In face of such circumstances, must not government lay aside all timid scruple and boldly make itself an agency for social reform as well as for political control?

    ‘Yes,’ says the democrat, ‘perhaps it must.”

Wilson’s short essay, in which he claims that democracy and socialism are inseparable, is certainly relevant to Kesler’s Friday post, Demonization Does You In.

Wilson was no stylist of felicitous delight, so one cannot be entirely surprised that the dimmer lights find him in such shadow, but while it is not my project to advocate Wilson, I do promote sound readings and clear understanding. Here is how Wilson found democracy and socialism “inseparable”:

For it is very clear that in fundamental theory socialism and democracy are almost if not quite one and the same. They both rest at bottom upon the absolute right of the community to determine its own destiny and that of its members. Men as communities are supreme over men as individuals.

Debate that as we might, and there is a whole course in political philosophy in doing so, the first town Sheriff who insisted that guns be checked at the bar was enforcing some version of that idea, or was Virgil Earp some commie, socialist, or what? He was an ally of Republican and mining interests. To the point of Wilson and socialism, though, we have above some consumers of too much tea unable to steadily navigate Wilson’s rhetorical line. The purpose of his essay is a practical critique of socialism as a political program.

It is easy to make socialism, as theoretically developed by the greater and saner socialistic writers, intelligible not only, but even attractive, as a conception; it is easy also to render it a thing of fear to timorous minds, and to make many signs of the times bear menace of it; the only hard task is to give it validity and strength as a program in practical politics. Yet the whole interest of socialism for those whose thinking extends beyond the covers of books and the paragraphs of periodicals lies in what it will mean in practice. It is a question of practical politics, or else it is only a thesis for engaging discourse.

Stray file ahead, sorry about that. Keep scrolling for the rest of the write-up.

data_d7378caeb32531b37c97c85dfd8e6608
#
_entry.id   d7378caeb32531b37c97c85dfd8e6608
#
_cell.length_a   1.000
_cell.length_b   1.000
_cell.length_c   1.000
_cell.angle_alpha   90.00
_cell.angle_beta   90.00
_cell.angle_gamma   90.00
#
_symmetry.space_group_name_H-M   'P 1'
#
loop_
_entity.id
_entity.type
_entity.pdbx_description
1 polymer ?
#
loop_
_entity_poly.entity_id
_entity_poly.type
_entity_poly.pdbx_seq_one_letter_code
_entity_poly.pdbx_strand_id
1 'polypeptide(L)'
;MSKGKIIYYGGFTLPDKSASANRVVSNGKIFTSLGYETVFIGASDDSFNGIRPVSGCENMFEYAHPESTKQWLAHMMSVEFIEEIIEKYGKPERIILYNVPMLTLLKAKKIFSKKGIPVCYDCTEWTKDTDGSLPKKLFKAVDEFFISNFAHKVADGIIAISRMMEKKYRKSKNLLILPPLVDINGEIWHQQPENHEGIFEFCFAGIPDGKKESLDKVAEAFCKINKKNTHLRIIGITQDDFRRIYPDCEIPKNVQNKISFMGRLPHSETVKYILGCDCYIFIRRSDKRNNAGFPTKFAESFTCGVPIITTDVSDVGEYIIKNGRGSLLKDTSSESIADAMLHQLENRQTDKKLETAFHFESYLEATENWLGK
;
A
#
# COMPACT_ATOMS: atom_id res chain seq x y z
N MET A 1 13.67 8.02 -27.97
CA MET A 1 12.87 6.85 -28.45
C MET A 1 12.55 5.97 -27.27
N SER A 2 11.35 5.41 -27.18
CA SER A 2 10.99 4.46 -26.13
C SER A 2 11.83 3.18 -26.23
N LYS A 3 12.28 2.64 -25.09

Democracy has not undertaken the tasks which socialists clamour to have undertaken; but it refrains from them, not for lack of adequate principles or suitable motives, but for lack of adequate organization and suitable hardihood: because it cannot see its way clear to accomplishing them with credit. Moreover it may be said that democrats of to-day hold off from such undertakings because they are of to-day, and not of the days, which history very well remembers, when government had the temerity to try everything. The best thought of modern time having recognized a difference between social and political questions, democratic government, like all other governments, seeks to confine itself to those political concerns which have, in the eyes of the judicious, approved themselves appropriate to the sphere and capacity of public authority.

The socialist does not disregard the obvious lessons of history concerning overwrought government: at least he thinks he does not. He denies that he is urging the resumption of tasks which have been repeatedly shown to be impossible.

But, according to Wilson, he is. Come the counter-revolution we’ll all be able to read.

It is worth in closing – nay, it is an act of profound duty – to recall the election, exactly one hundred years ago, in 1912, when Woodrow Wilson won the presidency. He ran against the incumbent William Howard Taft, the returning representative of the progressive wing of the Republican Party, Theodore Roosevelt, and Eugene V. Debs of the – brace yourselves – Socialist Party. Given the four-way match, Wilson won with only a plurality of the popular vote, but in an electoral landslide, carrying 40 of 48 states. Debs won no states, but he did garner 6% of the ballots cast.

What conservatives need to make work intellectually – and one can imagine the distress on the mind – is the incontrovertible reality (not actually these days a bar to any argumentative conclusion) that the century in which they believe the real America was lost is the one that they along with others truly and gladly proclaim as the American century.


Enhanced by Zemanta

Leave a Reply

Your email address will not be published. Required fields are marked *